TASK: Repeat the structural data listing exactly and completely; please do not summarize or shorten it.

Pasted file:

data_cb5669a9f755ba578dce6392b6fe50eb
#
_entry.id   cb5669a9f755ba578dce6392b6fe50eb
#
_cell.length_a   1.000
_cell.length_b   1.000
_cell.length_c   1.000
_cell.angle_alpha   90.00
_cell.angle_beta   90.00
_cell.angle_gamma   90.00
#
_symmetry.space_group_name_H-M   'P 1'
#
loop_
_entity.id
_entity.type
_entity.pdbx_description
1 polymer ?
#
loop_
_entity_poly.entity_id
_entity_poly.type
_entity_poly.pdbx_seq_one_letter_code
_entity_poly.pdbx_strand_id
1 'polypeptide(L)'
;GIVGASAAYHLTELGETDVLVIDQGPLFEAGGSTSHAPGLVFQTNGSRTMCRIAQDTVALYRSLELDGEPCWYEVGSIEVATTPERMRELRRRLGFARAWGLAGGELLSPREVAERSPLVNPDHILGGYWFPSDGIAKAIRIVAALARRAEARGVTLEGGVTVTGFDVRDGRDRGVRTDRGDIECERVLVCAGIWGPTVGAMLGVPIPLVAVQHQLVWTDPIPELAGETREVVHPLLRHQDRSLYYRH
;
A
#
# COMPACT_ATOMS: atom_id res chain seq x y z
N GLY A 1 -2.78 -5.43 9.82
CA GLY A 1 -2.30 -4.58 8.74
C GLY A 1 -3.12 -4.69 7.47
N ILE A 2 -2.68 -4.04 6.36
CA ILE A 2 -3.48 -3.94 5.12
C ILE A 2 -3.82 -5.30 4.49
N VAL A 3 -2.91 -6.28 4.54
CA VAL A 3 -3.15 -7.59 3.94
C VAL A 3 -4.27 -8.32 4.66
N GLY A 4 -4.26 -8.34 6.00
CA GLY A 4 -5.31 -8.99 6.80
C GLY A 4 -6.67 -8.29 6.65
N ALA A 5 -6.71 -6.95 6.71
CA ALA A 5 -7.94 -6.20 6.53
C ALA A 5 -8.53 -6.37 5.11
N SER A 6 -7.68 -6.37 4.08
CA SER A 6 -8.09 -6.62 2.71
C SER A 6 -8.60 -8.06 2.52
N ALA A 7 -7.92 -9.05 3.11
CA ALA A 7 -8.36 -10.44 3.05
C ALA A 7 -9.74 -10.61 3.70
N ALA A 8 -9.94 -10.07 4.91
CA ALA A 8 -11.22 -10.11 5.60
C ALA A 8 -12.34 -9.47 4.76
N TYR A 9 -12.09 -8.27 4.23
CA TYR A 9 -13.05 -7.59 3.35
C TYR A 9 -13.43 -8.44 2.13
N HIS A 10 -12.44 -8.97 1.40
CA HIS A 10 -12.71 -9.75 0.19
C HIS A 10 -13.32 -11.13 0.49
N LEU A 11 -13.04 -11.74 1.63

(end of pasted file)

data_cb5669a9f755ba578dce6392b6fe50eb
#
_entry.id   cb5669a9f755ba578dce6392b6fe50eb
#
_cell.length_a   1.000
_cell.length_b   1.000
_cell.length_c   1.000
_cell.angle_alpha   90.00
_cell.angle_beta   90.00
_cell.angle_gamma   90.00
#
_symmetry.space_group_name_H-M   'P 1'
#
loop_
_entity.id
_entity.type
_entity.pdbx_description
1 polymer ?
#
loop_
_entity_poly.entity_id
_entity_poly.type
_entity_poly.pdbx_seq_one_letter_code
_entity_poly.pdbx_strand_id
1 'polypeptide(L)'
;GIVGASAAYHLTELGETDVLVIDQGPLFEAGGSTSHAPGLVFQTNGSRTMCRIAQDTVALYRSLELDGEPCWYEVGSIEVATTPERMRELRRRLGFARAWGLAGGELLSPREVAERSPLVNPDHILGGYWFPSDGIAKAIRIVAALARRAEARGVTLEGGVTVTGFDVRDGRDRGVRTDRGDIECERVLVCAGIWGPTVGAMLGVPIPLVAVQHQLVWTDPIPELAGETREVVHPLLRHQDRSLYYRH
;
A
#
# COMPACT_ATOMS: atom_id res chain seq x y z
N GLY A 1 -2.78 -5.43 9.82
CA GLY A 1 -2.30 -4.58 8.74
C GLY A 1 -3.12 -4.69 7.47
N ILE A 2 -2.68 -4.04 6.36
CA ILE A 2 -3.48 -3.94 5.12
C ILE A 2 -3.82 -5.30 4.49
N VAL A 3 -2.91 -6.28 4.54
CA VAL A 3 -3.15 -7.59 3.94
C VAL A 3 -4.27 -8.32 4.66
N GLY A 4 -4.26 -8.34 6.00
CA GLY A 4 -5.31 -8.99 6.80
C GLY A 4 -6.67 -8.29 6.65
N ALA A 5 -6.71 -6.95 6.71
CA ALA A 5 -7.94 -6.20 6.53
C ALA A 5 -8.53 -6.37 5.11
N SER A 6 -7.68 -6.37 4.08
CA SER A 6 -8.09 -6.62 2.71
C SER A 6 -8.60 -8.06 2.52
N ALA A 7 -7.92 -9.05 3.11
CA ALA A 7 -8.36 -10.44 3.05
C ALA A 7 -9.74 -10.61 3.70
N ALA A 8 -9.94 -10.07 4.91
CA ALA A 8 -11.22 -10.11 5.60
C ALA A 8 -12.34 -9.47 4.76
N TYR A 9 -12.09 -8.27 4.23
CA TYR A 9 -13.05 -7.59 3.35
C TYR A 9 -13.43 -8.44 2.13
N HIS A 10 -12.44 -8.97 1.40
CA HIS A 10 -12.71 -9.75 0.19
C HIS A 10 -13.32 -11.13 0.49
N LEU A 11 -13.04 -11.74 1.63